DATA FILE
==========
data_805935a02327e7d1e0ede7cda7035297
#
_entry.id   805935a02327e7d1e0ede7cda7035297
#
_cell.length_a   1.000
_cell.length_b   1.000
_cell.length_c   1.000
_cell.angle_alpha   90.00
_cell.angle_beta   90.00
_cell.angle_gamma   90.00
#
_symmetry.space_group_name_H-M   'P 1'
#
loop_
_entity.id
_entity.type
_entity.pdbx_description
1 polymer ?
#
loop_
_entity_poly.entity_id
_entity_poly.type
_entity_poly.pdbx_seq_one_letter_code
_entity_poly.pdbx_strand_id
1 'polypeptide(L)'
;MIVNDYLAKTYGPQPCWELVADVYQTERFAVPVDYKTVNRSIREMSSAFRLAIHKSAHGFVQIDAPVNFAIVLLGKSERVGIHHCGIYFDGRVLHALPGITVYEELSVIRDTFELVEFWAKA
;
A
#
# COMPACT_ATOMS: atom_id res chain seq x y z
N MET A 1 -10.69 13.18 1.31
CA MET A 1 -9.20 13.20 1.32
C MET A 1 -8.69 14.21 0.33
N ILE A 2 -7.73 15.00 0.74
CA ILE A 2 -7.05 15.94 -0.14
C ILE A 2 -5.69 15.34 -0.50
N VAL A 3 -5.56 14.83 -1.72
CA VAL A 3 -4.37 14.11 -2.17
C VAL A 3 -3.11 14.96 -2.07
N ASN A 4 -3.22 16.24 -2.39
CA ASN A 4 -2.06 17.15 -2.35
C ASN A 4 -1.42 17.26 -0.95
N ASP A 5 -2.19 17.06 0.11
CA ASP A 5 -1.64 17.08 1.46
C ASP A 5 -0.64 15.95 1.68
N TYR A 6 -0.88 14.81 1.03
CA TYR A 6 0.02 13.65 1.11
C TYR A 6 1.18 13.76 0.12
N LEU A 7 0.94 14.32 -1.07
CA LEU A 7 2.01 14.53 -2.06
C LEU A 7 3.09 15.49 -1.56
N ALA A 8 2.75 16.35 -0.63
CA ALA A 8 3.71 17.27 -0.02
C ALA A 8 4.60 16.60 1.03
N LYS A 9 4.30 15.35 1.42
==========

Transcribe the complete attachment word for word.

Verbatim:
data_805935a02327e7d1e0ede7cda7035297
#
_entry.id   805935a02327e7d1e0ede7cda7035297
#
_cell.length_a   1.000
_cell.length_b   1.000
_cell.length_c   1.000
_cell.angle_alpha   90.00
_cell.angle_beta   90.00
_cell.angle_gamma   90.00
#
_symmetry.space_group_name_H-M   'P 1'
#
loop_
_entity.id
_entity.type
_entity.pdbx_description
1 polymer ?
#
loop_
_entity_poly.entity_id
_entity_poly.type
_entity_poly.pdbx_seq_one_letter_code
_entity_poly.pdbx_strand_id
1 'polypeptide(L)'
;MIVNDYLAKTYGPQPCWELVADVYQTERFAVPVDYKTVNRSIREMSSAFRLAIHKSAHGFVQIDAPVNFAIVLLGKSERVGIHHCGIYFDGRVLHALPGITVYEELSVIRDTFELVEFWAKA
;
A
#
# COMPACT_ATOMS: atom_id res chain seq x y z
N MET A 1 -10.69 13.18 1.31
CA MET A 1 -9.20 13.20 1.32
C MET A 1 -8.69 14.21 0.33
N ILE A 2 -7.73 15.00 0.74
CA ILE A 2 -7.05 15.94 -0.14
C ILE A 2 -5.69 15.34 -0.50
N VAL A 3 -5.56 14.83 -1.72
CA VAL A 3 -4.37 14.11 -2.17
C VAL A 3 -3.11 14.96 -2.07
N ASN A 4 -3.22 16.24 -2.39
CA ASN A 4 -2.06 17.15 -2.35
C ASN A 4 -1.42 17.26 -0.95
N ASP A 5 -2.19 17.06 0.11
CA ASP A 5 -1.64 17.08 1.46
C ASP A 5 -0.64 15.95 1.68
N TYR A 6 -0.88 14.81 1.03
CA TYR A 6 0.02 13.65 1.11
C TYR A 6 1.18 13.76 0.12
N LEU A 7 0.94 14.32 -1.07
CA LEU A 7 2.01 14.53 -2.06
C LEU A 7 3.09 15.49 -1.56
N ALA A 8 2.75 16.35 -0.63
CA ALA A 8 3.71 17.27 -0.02
C ALA A 8 4.60 16.60 1.03
N LYS A 9 4.30 15.35 1.42